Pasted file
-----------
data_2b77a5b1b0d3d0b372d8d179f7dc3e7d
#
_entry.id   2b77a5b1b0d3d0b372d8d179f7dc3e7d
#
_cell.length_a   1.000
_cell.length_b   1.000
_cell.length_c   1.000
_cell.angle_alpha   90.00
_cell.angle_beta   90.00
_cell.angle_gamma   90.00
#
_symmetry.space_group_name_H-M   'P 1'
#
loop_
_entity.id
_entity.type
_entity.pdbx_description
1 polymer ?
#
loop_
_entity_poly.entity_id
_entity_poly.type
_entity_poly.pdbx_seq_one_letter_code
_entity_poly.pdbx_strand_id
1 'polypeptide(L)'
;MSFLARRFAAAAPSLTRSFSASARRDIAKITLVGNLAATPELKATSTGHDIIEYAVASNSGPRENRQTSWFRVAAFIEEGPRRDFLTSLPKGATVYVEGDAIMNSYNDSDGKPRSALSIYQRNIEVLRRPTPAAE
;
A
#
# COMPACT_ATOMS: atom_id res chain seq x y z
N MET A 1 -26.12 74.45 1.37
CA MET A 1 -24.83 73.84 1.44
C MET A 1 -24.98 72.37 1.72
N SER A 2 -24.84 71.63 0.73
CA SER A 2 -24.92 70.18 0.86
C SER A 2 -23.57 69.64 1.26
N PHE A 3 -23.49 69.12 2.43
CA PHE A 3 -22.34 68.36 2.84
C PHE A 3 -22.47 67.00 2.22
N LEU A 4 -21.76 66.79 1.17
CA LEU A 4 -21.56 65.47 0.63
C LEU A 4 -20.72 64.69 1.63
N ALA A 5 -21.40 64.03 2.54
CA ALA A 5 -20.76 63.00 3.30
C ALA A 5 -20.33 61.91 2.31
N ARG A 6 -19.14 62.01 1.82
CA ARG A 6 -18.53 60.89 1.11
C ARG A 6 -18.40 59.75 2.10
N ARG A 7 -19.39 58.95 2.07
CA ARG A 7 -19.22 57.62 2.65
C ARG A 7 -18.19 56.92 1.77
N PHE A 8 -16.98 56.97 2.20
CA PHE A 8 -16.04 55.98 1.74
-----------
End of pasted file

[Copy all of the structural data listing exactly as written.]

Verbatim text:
data_2b77a5b1b0d3d0b372d8d179f7dc3e7d
#
_entry.id   2b77a5b1b0d3d0b372d8d179f7dc3e7d
#
_cell.length_a   1.000
_cell.length_b   1.000
_cell.length_c   1.000
_cell.angle_alpha   90.00
_cell.angle_beta   90.00
_cell.angle_gamma   90.00
#
_symmetry.space_group_name_H-M   'P 1'
#
loop_
_entity.id
_entity.type
_entity.pdbx_description
1 polymer ?
#
loop_
_entity_poly.entity_id
_entity_poly.type
_entity_poly.pdbx_seq_one_letter_code
_entity_poly.pdbx_strand_id
1 'polypeptide(L)'
;MSFLARRFAAAAPSLTRSFSASARRDIAKITLVGNLAATPELKATSTGHDIIEYAVASNSGPRENRQTSWFRVAAFIEEGPRRDFLTSLPKGATVYVEGDAIMNSYNDSDGKPRSALSIYQRNIEVLRRPTPAAE
;
A
#
# COMPACT_ATOMS: atom_id res chain seq x y z
N MET A 1 -26.12 74.45 1.37
CA MET A 1 -24.83 73.84 1.44
C MET A 1 -24.98 72.37 1.72
N SER A 2 -24.84 71.63 0.73
CA SER A 2 -24.92 70.18 0.86
C SER A 2 -23.57 69.64 1.26
N PHE A 3 -23.49 69.12 2.43
CA PHE A 3 -22.34 68.36 2.84
C PHE A 3 -22.47 67.00 2.22
N LEU A 4 -21.76 66.79 1.17
CA LEU A 4 -21.56 65.47 0.63
C LEU A 4 -20.72 64.69 1.63
N ALA A 5 -21.40 64.03 2.54
CA ALA A 5 -20.76 63.00 3.30
C ALA A 5 -20.33 61.91 2.31
N ARG A 6 -19.14 62.01 1.82
CA ARG A 6 -18.53 60.89 1.11
C ARG A 6 -18.40 59.75 2.10
N ARG A 7 -19.39 58.95 2.07
CA ARG A 7 -19.22 57.62 2.65
C ARG A 7 -18.19 56.92 1.77
N PHE A 8 -16.98 56.97 2.20
CA PHE A 8 -16.04 55.98 1.74